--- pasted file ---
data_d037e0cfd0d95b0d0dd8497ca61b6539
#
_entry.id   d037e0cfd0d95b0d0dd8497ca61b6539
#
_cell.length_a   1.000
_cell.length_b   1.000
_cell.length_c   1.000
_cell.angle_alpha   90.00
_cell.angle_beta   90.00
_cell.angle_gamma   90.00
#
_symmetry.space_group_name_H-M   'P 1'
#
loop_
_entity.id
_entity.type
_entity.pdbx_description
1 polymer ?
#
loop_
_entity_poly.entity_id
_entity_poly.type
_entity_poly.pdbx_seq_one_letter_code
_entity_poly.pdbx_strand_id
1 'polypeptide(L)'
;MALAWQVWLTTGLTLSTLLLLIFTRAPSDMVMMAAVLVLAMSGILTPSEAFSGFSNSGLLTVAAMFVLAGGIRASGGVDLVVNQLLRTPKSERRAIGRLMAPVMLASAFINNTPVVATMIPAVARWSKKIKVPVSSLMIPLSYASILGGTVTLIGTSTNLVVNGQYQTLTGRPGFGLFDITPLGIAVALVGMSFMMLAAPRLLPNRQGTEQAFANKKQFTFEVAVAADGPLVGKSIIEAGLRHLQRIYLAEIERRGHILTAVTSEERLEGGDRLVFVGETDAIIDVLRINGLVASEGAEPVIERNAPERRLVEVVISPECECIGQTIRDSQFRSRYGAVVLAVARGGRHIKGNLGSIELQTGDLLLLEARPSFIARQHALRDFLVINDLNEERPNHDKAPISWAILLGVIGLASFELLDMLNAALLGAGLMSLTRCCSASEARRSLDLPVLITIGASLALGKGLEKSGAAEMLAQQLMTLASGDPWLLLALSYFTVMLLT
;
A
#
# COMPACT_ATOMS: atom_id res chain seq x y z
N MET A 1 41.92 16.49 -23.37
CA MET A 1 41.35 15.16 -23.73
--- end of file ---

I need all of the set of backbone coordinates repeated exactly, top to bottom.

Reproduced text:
data_d037e0cfd0d95b0d0dd8497ca61b6539
#
_entry.id   d037e0cfd0d95b0d0dd8497ca61b6539
#
_cell.length_a   1.000
_cell.length_b   1.000
_cell.length_c   1.000
_cell.angle_alpha   90.00
_cell.angle_beta   90.00
_cell.angle_gamma   90.00
#
_symmetry.space_group_name_H-M   'P 1'
#
loop_
_entity.id
_entity.type
_entity.pdbx_description
1 polymer ?
#
loop_
_entity_poly.entity_id
_entity_poly.type
_entity_poly.pdbx_seq_one_letter_code
_entity_poly.pdbx_strand_id
1 'polypeptide(L)'
;MALAWQVWLTTGLTLSTLLLLIFTRAPSDMVMMAAVLVLAMSGILTPSEAFSGFSNSGLLTVAAMFVLAGGIRASGGVDLVVNQLLRTPKSERRAIGRLMAPVMLASAFINNTPVVATMIPAVARWSKKIKVPVSSLMIPLSYASILGGTVTLIGTSTNLVVNGQYQTLTGRPGFGLFDITPLGIAVALVGMSFMMLAAPRLLPNRQGTEQAFANKKQFTFEVAVAADGPLVGKSIIEAGLRHLQRIYLAEIERRGHILTAVTSEERLEGGDRLVFVGETDAIIDVLRINGLVASEGAEPVIERNAPERRLVEVVISPECECIGQTIRDSQFRSRYGAVVLAVARGGRHIKGNLGSIELQTGDLLLLEARPSFIARQHALRDFLVINDLNEERPNHDKAPISWAILLGVIGLASFELLDMLNAALLGAGLMSLTRCCSASEARRSLDLPVLITIGASLALGKGLEKSGAAEMLAQQLMTLASGDPWLLLALSYFTVMLLT
;
A
#
# COMPACT_ATOMS: atom_id res chain seq x y z
N MET A 1 41.92 16.49 -23.37
CA MET A 1 41.35 15.16 -23.73